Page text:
Posts Tagged ‘human nature’

Sapiens: A Brief History of Humankind

Sunday, June 2nd, 2019 | Books

Sapiens: A Brief History of Humankind is a non-fiction book by Yuval Noah Harari.

It is the most interesting book I have read in a long time. I was ignorant of a lot of early human history. For example, I thought that homo erectus was an earlier stage of human evolution, rather than a different species of humans that sapiens killed off (or possibly interbred with).

Much of it I kind of had an idea about but it was fascinating to see it all laid out. Humans used to be in the middle of the food chain. But, 100,00 years ago, we began to hunt large game. Around 30,000-70,000 is what Harari calls the cognitive revolution. Language developed in humans alone, despite other species (parrots, whales, elephants) being able to make a large variety of sounds, too.

15,000 years ago we domesticated dogs, which is the only real evidence you need in the dogs vs cats debate. Dogs are our friends.

Whether sapiens went, we caused destruction. Australia and North America had a large variety of large mammals, for example. We killed and ate them all. This wasn’t modern man: this was the first peoples of these continents. In comparison, horses, which are often seen as an integral part of Native American life, were only introduced to America by European settlers.

The next milestone was the agricultural revolution. This wasn’t the first time we saw permanent settlements: fishing villages existed before this. But the change to agriculture meant an end of the hunter-gatherer way of life. It wasn’t a happy one: gathering is easy and produces a rich diet. Agriculture produces a poor monotonous diet and increases our workload from 30 hours per week to 40+. But it also supports more people and so the trap quickly closed shut.

Harari argues that much of culture is arbitrary: why did one religion win out, or one group of people come to dominate another? Luck, mostly. The only thing that seems to recur independently is patriarchy. We don’t know why this, but many of the reasons you may think of are deconstructed and thrown out in the book.

The author also argues that almost everything is a religion. Religions, of course, but also Humanism, and Communism, and Capitalism.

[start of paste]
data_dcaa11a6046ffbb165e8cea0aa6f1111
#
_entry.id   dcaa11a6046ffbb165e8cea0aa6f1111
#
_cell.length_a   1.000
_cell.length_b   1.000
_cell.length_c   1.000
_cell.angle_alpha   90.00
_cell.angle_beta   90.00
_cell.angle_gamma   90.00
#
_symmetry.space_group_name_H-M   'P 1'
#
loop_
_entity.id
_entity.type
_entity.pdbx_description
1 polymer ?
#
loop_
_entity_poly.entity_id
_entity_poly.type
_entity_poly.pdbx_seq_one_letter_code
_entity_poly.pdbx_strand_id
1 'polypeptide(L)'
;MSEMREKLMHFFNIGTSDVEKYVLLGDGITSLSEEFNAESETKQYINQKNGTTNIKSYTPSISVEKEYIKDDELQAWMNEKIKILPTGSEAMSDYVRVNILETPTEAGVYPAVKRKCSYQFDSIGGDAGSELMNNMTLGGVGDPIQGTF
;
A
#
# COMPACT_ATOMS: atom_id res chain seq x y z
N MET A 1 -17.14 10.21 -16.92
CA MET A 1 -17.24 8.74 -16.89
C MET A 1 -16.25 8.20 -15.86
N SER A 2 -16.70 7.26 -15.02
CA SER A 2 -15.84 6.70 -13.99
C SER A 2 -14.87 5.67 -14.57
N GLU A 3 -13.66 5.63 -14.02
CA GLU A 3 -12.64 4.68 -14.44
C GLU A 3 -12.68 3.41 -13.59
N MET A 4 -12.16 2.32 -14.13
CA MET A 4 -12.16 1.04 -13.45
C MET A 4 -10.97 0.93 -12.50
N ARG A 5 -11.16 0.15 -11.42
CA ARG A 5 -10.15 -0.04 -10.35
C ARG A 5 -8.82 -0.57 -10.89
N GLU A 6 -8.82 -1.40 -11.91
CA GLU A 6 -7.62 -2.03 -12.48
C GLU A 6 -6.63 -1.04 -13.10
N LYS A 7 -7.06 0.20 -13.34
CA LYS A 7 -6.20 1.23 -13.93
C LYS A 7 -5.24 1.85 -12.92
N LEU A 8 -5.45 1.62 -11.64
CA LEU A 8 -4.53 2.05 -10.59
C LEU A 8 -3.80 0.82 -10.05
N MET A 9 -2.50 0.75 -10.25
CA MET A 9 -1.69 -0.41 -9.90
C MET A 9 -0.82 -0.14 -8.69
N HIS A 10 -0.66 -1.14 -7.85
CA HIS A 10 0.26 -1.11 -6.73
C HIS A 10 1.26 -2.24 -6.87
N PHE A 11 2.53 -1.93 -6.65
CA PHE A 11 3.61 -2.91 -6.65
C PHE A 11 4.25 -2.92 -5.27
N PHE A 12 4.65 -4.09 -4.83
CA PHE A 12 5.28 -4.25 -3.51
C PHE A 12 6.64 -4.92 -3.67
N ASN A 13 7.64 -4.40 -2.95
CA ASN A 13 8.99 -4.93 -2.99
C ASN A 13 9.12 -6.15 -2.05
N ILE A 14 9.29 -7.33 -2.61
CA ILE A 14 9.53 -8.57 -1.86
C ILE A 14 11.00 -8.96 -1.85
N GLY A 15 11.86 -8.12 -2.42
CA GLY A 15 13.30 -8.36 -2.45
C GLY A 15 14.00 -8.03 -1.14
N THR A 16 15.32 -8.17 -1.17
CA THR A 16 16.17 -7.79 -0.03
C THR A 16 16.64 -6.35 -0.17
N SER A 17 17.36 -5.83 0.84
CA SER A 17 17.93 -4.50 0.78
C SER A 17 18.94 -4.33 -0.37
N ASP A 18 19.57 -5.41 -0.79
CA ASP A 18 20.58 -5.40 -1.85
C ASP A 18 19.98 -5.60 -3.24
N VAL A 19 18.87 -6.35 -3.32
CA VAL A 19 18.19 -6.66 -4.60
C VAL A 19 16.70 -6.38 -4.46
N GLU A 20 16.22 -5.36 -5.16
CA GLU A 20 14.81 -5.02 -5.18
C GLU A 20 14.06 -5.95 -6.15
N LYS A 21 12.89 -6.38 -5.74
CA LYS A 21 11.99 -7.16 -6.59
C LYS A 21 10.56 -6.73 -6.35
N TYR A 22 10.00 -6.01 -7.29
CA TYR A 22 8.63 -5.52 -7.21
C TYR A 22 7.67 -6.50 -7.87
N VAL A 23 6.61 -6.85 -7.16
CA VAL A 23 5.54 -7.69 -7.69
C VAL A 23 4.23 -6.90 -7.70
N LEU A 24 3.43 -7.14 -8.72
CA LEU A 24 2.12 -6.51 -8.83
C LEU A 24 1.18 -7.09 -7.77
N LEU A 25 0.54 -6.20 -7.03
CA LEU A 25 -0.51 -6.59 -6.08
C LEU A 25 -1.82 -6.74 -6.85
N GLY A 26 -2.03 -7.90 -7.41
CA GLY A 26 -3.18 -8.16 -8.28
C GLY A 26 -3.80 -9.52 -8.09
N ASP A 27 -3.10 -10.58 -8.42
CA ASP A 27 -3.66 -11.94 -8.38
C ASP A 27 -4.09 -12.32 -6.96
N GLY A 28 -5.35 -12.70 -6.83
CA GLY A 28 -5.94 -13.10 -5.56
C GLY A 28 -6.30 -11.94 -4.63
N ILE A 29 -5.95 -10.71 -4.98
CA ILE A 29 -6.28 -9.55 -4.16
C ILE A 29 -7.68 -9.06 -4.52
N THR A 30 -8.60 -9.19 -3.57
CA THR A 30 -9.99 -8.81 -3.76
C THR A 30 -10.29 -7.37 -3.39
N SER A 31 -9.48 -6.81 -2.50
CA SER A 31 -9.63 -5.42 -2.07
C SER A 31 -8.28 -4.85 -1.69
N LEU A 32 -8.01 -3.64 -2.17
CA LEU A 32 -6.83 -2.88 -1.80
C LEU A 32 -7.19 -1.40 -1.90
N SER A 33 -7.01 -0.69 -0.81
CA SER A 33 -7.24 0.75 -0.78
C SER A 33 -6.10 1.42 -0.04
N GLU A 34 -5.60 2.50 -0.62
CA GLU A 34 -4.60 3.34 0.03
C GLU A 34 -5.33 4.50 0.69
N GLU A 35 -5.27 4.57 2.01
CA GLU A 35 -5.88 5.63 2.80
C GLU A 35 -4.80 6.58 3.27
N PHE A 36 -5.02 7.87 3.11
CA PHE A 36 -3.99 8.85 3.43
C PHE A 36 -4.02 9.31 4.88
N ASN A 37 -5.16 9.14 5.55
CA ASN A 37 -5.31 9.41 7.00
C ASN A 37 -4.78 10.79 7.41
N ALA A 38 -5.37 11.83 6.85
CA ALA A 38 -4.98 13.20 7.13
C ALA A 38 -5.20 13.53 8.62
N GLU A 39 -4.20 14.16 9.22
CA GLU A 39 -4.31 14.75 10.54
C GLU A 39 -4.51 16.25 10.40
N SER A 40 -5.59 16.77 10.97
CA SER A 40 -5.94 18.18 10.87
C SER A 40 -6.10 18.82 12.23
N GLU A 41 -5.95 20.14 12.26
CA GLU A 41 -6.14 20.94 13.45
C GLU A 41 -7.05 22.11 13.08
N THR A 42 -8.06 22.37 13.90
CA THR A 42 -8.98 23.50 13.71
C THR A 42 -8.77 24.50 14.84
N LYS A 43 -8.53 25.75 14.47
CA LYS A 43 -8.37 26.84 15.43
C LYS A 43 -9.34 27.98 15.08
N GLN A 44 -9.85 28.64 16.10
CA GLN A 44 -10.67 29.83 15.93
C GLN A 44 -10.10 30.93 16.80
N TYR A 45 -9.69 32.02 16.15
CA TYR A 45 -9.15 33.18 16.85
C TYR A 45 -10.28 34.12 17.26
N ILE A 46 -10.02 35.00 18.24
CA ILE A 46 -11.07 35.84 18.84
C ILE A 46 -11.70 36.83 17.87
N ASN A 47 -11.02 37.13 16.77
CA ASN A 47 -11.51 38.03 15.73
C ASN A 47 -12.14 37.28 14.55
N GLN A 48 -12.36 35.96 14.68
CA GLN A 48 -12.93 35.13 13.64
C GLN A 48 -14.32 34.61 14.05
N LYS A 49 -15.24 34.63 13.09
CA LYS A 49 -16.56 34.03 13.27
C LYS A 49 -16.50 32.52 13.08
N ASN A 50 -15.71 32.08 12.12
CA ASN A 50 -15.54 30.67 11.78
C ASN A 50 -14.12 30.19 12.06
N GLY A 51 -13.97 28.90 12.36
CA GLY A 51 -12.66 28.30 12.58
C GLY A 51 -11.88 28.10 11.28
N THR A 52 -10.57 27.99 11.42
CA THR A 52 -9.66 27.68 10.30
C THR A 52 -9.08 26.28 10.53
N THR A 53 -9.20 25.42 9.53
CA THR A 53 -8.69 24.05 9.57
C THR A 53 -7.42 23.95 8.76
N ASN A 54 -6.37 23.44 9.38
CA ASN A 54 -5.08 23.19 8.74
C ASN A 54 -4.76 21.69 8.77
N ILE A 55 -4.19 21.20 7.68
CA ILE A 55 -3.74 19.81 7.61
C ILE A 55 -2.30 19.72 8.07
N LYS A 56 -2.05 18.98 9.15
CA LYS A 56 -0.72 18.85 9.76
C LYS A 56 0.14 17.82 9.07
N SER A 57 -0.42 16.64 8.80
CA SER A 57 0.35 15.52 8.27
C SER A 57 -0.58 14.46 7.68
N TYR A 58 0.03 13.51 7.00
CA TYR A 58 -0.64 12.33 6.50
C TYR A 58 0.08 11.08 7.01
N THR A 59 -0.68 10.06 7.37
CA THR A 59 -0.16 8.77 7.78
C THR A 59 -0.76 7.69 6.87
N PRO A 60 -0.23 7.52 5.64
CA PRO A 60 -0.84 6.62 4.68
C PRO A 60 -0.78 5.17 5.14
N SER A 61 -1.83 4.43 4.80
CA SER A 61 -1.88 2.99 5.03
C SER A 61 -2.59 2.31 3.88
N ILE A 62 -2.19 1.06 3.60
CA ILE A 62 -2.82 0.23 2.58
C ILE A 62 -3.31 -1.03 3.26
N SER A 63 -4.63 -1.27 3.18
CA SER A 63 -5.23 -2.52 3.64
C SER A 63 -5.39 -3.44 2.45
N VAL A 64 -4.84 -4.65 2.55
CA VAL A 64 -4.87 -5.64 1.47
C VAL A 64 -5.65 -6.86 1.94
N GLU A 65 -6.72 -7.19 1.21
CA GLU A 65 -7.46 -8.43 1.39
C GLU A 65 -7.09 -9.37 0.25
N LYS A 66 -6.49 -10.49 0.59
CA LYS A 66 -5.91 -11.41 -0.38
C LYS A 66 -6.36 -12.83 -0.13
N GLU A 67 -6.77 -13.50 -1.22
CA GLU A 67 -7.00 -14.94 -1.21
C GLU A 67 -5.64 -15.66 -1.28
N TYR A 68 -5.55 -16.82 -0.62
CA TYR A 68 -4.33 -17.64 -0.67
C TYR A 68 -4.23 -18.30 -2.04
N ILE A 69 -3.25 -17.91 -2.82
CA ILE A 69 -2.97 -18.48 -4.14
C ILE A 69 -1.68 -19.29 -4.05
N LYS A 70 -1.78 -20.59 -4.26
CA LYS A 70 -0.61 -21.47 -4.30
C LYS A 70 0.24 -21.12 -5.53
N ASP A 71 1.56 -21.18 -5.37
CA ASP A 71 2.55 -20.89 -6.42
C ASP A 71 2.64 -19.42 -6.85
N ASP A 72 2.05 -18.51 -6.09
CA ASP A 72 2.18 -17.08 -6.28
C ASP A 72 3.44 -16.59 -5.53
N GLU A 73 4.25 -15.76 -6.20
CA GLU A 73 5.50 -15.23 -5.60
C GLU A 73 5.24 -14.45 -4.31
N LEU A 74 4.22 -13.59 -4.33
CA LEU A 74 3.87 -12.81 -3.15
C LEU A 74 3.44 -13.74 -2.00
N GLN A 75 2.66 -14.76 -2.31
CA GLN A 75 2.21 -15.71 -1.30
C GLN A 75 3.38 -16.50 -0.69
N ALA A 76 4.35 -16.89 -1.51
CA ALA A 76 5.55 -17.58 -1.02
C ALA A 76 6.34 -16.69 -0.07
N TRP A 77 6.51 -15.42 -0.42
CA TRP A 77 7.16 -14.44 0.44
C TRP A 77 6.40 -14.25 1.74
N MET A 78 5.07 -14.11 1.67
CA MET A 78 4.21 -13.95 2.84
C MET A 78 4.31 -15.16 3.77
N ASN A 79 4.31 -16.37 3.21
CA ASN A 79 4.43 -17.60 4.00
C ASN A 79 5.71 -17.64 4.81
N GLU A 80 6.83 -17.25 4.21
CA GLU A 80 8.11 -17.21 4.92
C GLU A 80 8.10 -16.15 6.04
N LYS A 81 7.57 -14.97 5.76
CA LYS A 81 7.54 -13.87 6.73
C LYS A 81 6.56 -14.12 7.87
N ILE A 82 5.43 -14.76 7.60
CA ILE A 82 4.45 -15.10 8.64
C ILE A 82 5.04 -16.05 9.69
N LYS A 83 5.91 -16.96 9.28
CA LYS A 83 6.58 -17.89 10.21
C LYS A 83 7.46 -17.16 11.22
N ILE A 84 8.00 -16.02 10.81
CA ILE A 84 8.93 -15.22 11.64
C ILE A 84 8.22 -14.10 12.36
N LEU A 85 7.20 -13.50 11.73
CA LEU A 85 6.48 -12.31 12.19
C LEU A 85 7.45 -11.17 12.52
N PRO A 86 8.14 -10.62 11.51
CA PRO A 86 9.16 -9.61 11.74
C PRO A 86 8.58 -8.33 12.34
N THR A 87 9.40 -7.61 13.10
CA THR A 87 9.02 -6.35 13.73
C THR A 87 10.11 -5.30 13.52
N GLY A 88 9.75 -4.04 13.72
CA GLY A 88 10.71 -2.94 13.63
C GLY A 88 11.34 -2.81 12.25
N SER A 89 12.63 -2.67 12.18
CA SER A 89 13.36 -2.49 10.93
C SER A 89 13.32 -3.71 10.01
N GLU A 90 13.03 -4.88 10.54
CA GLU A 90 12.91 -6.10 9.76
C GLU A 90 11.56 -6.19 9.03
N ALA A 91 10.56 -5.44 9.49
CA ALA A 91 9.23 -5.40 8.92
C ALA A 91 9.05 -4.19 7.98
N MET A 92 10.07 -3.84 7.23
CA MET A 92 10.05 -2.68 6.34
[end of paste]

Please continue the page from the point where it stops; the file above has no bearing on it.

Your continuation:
The third milestone was the scientific revolution. Although technology occasionally improved in the ancient and classical worlds, it was mostly by luck. The Romans did not have amazing technology: they were just better organised. It was only in the 16th century that the idea of experimentation and improving things just to see what was possible sprung up in Western Europe. For the first time, we started drawing maps with blank spaces in. Until then, it was assumed we already knew everything.

Until this point, Western Europe was entirely unimportant. The Middle East had been the centre of civilization for thousands of years and the economic powerhouses of the world were China and India. But embracing science and technology gave the West a huge leg up. In just a few hundred years, Western Europe came to dominate the world, and to become much richer than Asia.

Harari then turns his attention to capitalism, describing the way that states and markets have replaced families and communities. Arguably, capitalism has caused more depths than any other ideology: National Socialism and Communism killed people on purpose. But capitalism, with the slave trade, Bengal famine, etc, has killed far, far more people due to cold indifference.

All in all, this is a fascinating read. Drop what you are doing and go read it now.

Everyone loves porn

Sunday, April 14th, 2013 | Religion & Politics

Everyone loves porn. That’s a well known fact. Indeed, even in countries were porn is banned (Islamic countries, obviously), porn sites are still some of the most popular sites on the internet according to the Huffington Post, reporting on findings by Alexa.

No wonder sites have been launched to cater for such a niche.

Of course, we shouldn’t be surprised religious states are trying to act against it.

This is all part of religion’s attempt to control the basic desires of human beings, and therefore keep them down. It’s the most sick and twisted part of religion, worse than the killing, the wars, the torture of non-believers and abuse of children that all in themselves are at least on the level of the kind of thing you would call a war crime.

Luckily, as these results show, it doesn’t work. Because as good as god might be, porn is better.